This is yet another piece I have written for ShortbreadStories.
I have spent seventy-two percent of my life in formal education. Wow. That’s the first time I’ve ever written that down, and suddenly it seems like a lot. Now, I feel like I must defend my choice to be a perpetual student, as I don’t believe I’ve made it a ‘lifestyle’ choice. I don’t snooze until noon every day and hangout in pubs every night. I don’t sleep on a futon or eat pot noodle. Since leaving high school I have been steadily employed, often working full time to pay fees. I am an ‘adult’. I currently have a job that carries a bit of responsibility, a lovely flat, and a schmorgesborg of grown-up friends who have their own adult responsibilities like kids and mortgages; I help run a charity and I am in a very long-term loving relationship.
I don’t feel like I fit the image of the ‘perpetual student’; yet, with the exception of a nine-year hiatus between my undergraduate and postgraduate studies, I have spent the majority of my life as a student. Plus, for five of the nine years in which I was not enrolled on a course, I was a creative writing teacher; thus, raising the total percentage to eighty-five.
The question now arises, ‘Was it worth it?’ To be honest, I am in a lot of debt thanks to my educational interests, and I don’t know if I am any more employable than I would be without the series of letters behind my name. (I hope that I am more employable, but in this economy is anyone’s career secure?) I blame my weight gain on hours spent at a desk studying and researching, and it can’t be a coincidence that the grey hairs began arriving during the final stages of my postgraduate thesis. Superficially, no I am no better for having spent so many years as a student.
Yet, education should never have superficial rewards. I must enjoy learning and being a student, or I wouldn’t keep matriculating. And, I know for a fact, that my academic background has had a positive influence on my creative writing.
While I do have one degree in creative writing, the rest of my qualifications are in other subjects, and I believe the non-creative writing training has had an impact on my writing. I know this because I recently discovered a short story I wrote before doing my master’s degree. I was not in school and was working as a cultural journalist, but the writing was hammy and the story was trite. Despite using the piece to secure a place on a creative writing programme, the work was elementary at best.
Since writing that story, I hope my creative work has improved, but even more importantly I believe I’ve gained transferable skills from a lifetime in academia.
- I have the patience to write. I still get distracted easily, and usually I prefer to be outside in the sunshine than at a desk. But, because I’ve completed a difficult research thesis that took years to finish, I know the long-term rewards of finishing a writing project outweighs a little short-term dissatisfaction.
- I know my limitations, and I am okay with them. I am a horrible speller, and when it comes to my own work I am an even worse copyeditor. I usually have to complete a project far in advance of the deadline, let it sit for a few days before editing it, and still have someone look over the piece before submitting. This is something that I began to learn as a journalist, but anything other than perfection is not an option in the judgemental world of academia.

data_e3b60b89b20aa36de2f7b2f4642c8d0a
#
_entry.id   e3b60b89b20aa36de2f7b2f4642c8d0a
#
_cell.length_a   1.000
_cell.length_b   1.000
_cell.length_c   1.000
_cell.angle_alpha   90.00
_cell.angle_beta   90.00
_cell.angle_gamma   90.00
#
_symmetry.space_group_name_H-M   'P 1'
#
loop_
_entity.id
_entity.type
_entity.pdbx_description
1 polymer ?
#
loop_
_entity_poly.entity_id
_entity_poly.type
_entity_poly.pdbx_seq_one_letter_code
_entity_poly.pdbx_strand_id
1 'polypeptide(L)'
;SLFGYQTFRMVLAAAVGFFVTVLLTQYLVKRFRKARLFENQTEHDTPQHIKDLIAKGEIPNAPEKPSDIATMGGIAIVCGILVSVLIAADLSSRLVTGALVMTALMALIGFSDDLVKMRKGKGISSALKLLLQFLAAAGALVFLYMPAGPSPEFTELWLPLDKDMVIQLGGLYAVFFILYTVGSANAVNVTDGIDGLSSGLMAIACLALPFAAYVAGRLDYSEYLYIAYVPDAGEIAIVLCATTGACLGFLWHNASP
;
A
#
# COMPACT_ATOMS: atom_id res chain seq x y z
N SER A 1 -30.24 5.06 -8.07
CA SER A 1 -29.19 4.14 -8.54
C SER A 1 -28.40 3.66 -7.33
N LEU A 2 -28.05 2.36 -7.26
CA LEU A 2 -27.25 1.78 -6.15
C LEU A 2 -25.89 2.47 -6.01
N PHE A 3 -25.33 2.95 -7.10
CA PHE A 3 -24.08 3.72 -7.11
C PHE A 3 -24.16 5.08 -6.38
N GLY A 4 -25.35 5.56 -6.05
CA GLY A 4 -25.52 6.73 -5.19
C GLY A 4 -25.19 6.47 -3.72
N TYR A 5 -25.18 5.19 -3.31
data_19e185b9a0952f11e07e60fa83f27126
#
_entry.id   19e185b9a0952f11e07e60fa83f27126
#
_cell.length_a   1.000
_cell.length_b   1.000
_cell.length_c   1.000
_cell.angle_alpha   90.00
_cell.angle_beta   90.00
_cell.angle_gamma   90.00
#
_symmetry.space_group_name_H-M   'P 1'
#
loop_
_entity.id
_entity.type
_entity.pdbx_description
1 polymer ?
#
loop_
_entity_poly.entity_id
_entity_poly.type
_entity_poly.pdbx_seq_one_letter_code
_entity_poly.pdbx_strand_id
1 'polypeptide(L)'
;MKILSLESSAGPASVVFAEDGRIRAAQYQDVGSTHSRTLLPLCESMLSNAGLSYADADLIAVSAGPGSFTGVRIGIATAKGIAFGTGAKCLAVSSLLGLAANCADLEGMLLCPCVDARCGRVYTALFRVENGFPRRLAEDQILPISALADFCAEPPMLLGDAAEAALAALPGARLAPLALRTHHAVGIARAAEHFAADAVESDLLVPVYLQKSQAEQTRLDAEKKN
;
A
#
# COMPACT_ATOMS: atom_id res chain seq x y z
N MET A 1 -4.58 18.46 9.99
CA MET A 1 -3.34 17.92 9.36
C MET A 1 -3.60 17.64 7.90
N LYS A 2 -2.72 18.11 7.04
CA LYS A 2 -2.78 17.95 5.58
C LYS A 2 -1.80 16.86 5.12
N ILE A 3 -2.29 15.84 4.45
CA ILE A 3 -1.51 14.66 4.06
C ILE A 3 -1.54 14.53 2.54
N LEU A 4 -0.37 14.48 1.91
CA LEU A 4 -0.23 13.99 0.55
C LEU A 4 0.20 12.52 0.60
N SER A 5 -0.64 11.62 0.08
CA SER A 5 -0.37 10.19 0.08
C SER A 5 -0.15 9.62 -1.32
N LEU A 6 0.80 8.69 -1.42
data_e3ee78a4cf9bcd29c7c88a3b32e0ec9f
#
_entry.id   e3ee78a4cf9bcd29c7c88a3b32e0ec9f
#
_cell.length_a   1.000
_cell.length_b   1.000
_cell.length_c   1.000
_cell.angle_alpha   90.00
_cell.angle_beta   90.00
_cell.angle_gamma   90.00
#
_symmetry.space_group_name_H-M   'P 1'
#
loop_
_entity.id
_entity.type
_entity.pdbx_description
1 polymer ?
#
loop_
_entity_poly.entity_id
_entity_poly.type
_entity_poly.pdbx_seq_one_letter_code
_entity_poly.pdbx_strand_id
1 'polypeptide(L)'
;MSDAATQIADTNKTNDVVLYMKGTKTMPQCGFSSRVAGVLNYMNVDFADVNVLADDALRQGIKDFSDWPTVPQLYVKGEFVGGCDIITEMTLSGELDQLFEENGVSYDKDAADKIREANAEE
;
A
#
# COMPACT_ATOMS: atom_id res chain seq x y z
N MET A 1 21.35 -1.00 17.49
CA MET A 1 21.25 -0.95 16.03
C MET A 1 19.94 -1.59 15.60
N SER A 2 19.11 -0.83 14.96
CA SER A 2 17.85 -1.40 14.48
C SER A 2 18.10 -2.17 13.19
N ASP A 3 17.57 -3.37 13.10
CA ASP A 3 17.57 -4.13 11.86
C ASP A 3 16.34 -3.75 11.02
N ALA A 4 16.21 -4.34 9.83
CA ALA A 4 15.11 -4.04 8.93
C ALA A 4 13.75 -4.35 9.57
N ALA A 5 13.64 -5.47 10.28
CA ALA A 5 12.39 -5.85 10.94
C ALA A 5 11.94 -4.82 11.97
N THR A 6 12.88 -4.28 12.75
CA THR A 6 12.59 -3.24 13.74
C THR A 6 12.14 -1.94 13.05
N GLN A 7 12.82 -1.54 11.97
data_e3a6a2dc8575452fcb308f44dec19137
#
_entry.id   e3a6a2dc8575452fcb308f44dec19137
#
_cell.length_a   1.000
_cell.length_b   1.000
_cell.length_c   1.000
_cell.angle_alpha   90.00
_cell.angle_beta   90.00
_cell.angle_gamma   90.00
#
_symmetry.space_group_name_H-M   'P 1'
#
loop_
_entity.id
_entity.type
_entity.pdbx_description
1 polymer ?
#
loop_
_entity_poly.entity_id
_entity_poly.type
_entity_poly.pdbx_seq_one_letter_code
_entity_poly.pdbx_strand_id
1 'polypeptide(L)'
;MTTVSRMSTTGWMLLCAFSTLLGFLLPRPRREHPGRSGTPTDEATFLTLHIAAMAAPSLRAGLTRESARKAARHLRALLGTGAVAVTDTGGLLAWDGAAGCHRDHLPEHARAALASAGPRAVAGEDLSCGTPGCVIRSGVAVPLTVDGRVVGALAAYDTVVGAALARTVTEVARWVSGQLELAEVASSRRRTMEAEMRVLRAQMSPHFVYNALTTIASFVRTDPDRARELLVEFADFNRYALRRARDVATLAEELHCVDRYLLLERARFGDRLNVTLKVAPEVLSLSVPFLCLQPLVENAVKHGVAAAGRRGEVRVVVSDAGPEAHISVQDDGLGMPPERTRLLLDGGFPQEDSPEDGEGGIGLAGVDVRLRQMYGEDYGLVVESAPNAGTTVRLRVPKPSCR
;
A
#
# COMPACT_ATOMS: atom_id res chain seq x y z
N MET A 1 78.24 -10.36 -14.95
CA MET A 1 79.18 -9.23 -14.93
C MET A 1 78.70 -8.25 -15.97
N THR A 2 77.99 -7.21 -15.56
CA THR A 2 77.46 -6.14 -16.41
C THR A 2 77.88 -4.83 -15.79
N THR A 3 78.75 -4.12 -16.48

- I’m not hurt by rejection. Not all of my studies went smoothly. In fact, I had some unfortunate battles during my recent stint as a postgraduate, but I understand that art, writing and research are subjective. Now, when a short story or novel is rejected by an agent or an editor, it honestly does not bother me. I simply move on.
- I am a multi-tasker extraordinaire. Because I have always been employed while in education, I have learned to juggle jobs, essay deadlines, exam timetables, presentations at conferences, and extra teaching. Now, when I come home in the evening and the only task ahead of me is a bit of writing on my novel, I find it a treat. There is no down time for students or writers.
- I know I have more to learn. Academic hubris is a bitch. As a student, I would complete a project, and think I was the top in my field. Then someone better, smarter and more talented would come along and knock me off my pedestal. This is how I learned that jealousy does nothing to make you a better writer – or even a better person. So, when someone more talented steps into your life, the best thing to do is learn from them.
I sincerely believe that without education, especially higher education, I would have never acquired these skills, and I would not have progressed with my writing. However, not everyone has the opportunity, or the desire, to spend their entire life in a classroom. Yet, everyone can be a student.
Being a student is about more than a matriculation card. There are educational opportunities everywhere: free classes at the local library, online courses, books to help you study from home, free web tutorials. These days, options for learning are everywhere and are not limited to official University courses. In fact, we’ve always touted the wonderful learning properties of ShortbreadStories.
Take some advice from a life-long student. Go and study something, anything — learn a language, take tour on Renaissance art at a museum, check out books at the library on horticulture. Just pick a subject you enjoy, set yourself an achievable target (for example, within six months you may wish to be further versed on the monarchy of France) and do all you can to achieve that goal. I promise, your writing will flourish in the process.